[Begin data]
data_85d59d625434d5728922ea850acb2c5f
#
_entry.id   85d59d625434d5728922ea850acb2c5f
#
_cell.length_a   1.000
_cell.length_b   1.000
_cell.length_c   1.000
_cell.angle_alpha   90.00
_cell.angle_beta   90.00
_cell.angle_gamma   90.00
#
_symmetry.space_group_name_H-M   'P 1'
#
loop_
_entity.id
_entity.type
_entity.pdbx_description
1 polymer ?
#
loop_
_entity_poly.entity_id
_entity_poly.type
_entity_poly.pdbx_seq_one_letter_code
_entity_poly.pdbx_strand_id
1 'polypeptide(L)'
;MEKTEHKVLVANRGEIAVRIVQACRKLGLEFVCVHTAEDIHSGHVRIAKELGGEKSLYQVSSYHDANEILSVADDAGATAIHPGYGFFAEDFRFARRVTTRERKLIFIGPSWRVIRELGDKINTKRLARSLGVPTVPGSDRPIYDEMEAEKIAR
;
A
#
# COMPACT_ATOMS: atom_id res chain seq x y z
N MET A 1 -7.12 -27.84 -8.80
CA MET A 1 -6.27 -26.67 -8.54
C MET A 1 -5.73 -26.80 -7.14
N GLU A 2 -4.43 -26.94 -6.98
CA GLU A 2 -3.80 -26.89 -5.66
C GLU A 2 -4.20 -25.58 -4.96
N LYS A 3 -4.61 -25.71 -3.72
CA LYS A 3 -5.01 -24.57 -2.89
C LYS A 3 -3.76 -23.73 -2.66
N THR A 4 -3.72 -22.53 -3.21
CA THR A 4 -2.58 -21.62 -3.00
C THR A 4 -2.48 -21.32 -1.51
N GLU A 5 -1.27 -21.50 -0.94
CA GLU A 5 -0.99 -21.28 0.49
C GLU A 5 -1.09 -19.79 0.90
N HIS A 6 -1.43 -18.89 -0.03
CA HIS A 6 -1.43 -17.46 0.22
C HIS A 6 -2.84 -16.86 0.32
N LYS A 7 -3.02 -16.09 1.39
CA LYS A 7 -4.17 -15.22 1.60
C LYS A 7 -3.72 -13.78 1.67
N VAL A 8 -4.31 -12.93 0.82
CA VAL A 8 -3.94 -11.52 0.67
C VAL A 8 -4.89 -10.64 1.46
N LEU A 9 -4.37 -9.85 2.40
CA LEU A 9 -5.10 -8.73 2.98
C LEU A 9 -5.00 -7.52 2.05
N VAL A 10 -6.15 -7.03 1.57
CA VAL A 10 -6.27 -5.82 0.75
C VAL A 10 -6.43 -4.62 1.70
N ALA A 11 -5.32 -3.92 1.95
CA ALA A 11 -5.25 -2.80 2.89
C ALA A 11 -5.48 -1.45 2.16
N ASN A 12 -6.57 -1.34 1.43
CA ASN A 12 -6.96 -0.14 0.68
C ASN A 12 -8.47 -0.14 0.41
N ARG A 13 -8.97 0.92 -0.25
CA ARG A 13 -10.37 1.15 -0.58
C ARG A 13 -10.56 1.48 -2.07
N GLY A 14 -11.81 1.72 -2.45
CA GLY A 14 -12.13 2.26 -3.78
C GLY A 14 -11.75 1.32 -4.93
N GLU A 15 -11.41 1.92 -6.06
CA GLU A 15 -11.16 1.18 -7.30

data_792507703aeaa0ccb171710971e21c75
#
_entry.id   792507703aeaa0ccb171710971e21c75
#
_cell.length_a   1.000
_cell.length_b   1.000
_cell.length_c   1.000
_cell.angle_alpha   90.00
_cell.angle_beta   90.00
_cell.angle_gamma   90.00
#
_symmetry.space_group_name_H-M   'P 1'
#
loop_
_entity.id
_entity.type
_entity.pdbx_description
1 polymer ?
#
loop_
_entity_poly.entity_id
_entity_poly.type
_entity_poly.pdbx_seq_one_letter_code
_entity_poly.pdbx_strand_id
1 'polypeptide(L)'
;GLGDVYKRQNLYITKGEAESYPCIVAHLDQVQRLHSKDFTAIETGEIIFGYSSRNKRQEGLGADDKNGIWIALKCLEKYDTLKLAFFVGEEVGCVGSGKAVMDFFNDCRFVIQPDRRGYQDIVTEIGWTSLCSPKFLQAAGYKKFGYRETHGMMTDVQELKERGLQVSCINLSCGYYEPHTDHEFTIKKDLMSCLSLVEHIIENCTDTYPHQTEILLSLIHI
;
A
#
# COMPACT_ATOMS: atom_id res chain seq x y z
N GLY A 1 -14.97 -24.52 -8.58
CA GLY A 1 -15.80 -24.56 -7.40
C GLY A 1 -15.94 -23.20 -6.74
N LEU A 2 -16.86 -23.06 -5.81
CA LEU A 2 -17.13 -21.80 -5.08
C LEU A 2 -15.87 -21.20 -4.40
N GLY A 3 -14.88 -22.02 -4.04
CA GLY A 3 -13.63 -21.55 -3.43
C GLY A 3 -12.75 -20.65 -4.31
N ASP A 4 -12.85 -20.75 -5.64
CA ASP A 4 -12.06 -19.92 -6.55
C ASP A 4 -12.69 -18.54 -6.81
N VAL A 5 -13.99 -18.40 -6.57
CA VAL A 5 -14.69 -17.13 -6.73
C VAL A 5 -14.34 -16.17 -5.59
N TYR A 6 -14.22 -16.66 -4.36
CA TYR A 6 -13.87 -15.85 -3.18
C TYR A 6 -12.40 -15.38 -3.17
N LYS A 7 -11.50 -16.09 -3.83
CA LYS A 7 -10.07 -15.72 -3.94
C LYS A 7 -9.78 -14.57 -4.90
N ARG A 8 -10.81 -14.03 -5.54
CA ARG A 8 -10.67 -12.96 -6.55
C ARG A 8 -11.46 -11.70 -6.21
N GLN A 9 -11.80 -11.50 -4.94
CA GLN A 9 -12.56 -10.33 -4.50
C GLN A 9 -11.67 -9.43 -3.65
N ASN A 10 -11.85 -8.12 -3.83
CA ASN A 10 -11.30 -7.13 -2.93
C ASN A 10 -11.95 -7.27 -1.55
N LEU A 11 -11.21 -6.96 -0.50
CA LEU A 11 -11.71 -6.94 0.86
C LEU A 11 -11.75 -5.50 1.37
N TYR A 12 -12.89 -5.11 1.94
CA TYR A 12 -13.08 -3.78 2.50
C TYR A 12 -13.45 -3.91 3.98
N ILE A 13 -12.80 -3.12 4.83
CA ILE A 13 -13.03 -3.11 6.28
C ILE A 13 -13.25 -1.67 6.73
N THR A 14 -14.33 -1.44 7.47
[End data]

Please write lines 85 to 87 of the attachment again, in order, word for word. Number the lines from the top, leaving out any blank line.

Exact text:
#
_symmetry.space_group_name_H-M   'P 1'
#